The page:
Joseph Ferdinand was to remain in command of the Fourth Army until early June 1916. At this time, General Aleksei Brusilov launched the Brusilov Offensive at the juncture of the Fourth and First Armies. The result was that Joseph Ferdinand's trenches were obliterated by the Russian bombardment and his troops surrendered en masse to the advancing Russians. In light of this massive set-back, the German High Command insisted on his removal from command. The Archduke went into retirement and was replaced by General Tersztyanszky.

Following the accession of Kaiser Karl in November 1916, Archduke Joseph Ferdinand was offered the post of Inspector General of the Imperial Air Force. The Archduke brought his interest in ballooning to the post, although the Army HQ immediately objected to the appointment. In spite of their reservations, the Archduke was appointed on 8 July 1917 and he remained there until 3 September 1918.

Theodore von Kármán, then an Oberleutnant in the Austro-Hungarian Luftarsenal, found Joseph Ferdinand to be an "ignorant and pompous fellow." As Inspector General Joseph Ferdinand visited the Austro-Daimler Company were he was shown the company's first six cylinder airplane engine by Ferdinand Porsche. In his autobiography von Kármán relates an exchange between Joseph Ferdinand and Porsche:

"Is this a four cylinder engine?" the Archduke asked.
"Yes, Imperial Highness."
"Well, then why are there six cylinders?" he demanded.
Porsche with a side wink at me replied: "The last two cylinders are reserves."[1]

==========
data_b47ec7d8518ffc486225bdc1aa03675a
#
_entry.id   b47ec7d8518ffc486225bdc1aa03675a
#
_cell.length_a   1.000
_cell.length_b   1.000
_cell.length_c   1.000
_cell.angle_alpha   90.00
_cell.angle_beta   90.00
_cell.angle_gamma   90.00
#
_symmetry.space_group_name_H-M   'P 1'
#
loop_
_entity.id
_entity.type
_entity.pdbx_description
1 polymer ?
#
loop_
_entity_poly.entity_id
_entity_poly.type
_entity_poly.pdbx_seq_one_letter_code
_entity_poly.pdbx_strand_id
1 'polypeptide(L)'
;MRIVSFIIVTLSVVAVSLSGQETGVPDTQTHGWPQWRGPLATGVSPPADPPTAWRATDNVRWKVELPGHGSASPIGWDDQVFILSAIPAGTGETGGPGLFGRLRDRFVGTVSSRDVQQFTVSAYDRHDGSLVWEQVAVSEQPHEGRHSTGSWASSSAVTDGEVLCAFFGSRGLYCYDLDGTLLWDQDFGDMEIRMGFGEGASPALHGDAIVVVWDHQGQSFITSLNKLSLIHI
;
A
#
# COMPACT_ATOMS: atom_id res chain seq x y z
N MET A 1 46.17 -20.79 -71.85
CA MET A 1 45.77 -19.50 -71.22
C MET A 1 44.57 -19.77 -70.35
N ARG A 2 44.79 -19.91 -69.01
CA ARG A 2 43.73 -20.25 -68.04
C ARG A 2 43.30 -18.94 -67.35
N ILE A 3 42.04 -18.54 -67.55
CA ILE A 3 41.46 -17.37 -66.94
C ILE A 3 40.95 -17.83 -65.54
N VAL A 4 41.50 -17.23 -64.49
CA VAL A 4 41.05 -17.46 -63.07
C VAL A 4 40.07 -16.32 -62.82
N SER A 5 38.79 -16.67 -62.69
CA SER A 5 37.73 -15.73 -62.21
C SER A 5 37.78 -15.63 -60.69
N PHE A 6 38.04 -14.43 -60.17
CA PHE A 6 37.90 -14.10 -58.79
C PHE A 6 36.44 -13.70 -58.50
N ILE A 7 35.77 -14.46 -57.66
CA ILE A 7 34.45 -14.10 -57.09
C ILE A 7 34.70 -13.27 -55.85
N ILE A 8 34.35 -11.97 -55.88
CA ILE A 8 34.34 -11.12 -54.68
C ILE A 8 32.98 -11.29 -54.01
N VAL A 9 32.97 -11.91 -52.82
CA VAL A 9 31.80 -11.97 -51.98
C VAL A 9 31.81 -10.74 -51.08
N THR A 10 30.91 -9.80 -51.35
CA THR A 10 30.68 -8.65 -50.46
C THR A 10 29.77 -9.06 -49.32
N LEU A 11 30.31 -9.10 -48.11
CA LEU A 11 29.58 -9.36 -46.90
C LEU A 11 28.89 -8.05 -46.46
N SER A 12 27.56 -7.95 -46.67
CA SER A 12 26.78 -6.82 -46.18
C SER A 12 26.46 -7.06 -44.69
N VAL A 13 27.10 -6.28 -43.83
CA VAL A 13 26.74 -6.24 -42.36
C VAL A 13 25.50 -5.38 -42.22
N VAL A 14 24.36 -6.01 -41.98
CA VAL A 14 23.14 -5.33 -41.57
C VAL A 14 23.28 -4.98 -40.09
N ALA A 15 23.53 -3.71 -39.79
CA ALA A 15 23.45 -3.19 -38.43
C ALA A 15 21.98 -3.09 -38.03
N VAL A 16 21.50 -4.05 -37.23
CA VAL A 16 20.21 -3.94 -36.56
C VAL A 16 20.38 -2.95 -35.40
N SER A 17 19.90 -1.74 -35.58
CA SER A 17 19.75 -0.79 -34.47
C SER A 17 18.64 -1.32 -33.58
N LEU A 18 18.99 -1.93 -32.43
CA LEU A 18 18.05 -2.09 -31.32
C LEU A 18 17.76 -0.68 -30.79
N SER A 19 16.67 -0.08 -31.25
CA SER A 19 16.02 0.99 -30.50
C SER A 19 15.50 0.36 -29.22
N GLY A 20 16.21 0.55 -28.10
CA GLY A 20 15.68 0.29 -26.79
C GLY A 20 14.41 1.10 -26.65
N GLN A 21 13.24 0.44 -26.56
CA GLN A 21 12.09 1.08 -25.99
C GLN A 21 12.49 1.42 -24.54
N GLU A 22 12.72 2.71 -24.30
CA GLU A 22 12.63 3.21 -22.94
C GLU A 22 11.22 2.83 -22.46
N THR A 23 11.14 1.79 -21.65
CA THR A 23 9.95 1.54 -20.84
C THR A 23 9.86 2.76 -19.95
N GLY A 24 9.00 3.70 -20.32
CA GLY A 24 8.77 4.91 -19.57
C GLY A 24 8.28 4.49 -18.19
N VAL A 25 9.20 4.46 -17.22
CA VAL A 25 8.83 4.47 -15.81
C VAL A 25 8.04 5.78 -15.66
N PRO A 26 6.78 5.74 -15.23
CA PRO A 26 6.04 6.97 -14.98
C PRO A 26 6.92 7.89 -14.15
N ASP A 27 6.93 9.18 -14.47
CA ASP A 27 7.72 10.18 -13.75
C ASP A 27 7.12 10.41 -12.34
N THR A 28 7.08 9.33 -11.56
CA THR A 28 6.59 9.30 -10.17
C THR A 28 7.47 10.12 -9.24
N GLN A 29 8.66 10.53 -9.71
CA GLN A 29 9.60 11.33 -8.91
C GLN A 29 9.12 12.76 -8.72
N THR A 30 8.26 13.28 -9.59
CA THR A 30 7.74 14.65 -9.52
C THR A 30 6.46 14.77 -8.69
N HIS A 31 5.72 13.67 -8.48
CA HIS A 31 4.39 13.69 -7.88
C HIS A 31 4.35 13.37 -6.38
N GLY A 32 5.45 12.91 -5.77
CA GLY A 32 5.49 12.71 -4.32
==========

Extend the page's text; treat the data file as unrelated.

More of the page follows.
End of the Monarchy[edit]

After the war, he settled in Vienna as a commoner. He was married on 2 May 1921 to Rosa Kaltenbrunner, who was not a noble; the marriage lasted until her death in 1928. On 27 January 1929, Joseph Ferdinand married again, this time to Gertrude Tomanek von Beyerfels-Mondsee. He had two children from this marriage; a daughter, Claudia, born in 1930, and a son, Maximilian, born in 1932. After his first marriage he resigned as head of the House of Tuscany. [1]

When the Germans occupied Austria in 1938, Joseph Ferdinand was arrested along with more than 70,000 other Viennese. He was interrogated by the Gestapo and sent to Dachau concentration camp, where he was imprisoned for three months. The conditions in the camp ruined his health permanently. Joseph Ferdinand was released and lived an isolated existence thereafter, under continual observation by the Gestapo. He died on 28 August 1942 in Vienna.

Ancestry[edit]

Archduke Joseph Ferdinand of Austria
Cadet branch of the House of Lorraine
Born: 24 May 1872 Died: 28 February 1942
Titles in pretence
Preceded by
Ferdinand IV
— TITULAR —
Grand Duke of Tuscany
1908 - 1921
Reason for succession failure:
Italian Unification under the House of Savoy
Succeeded by
Archduke Peter Ferdinand
Military offices
Preceded by
Viktor Dankl von Krasnik
Commander of the XIV Corps
August–September 1914
Succeeded by
Josef Roth
Preceded by
Moritz von Auffenberg
Commander of the Fourth Army
October 1914–June 1916
Succeeded by
Karl Tersztyánszky von Nádás
New title
Post created
Inspector General of the Imperial and Royal Aviation Troops
July 1917–September 1918
Post disestablished

References[edit]

  1. ^ von Kármán, T.; Edson, L. (1967). The Wind and Beyond — T. von Kármán Pioneer in Aviation and Pathfinder in Space. Little Brown. p. 87. ISBN 0316907537.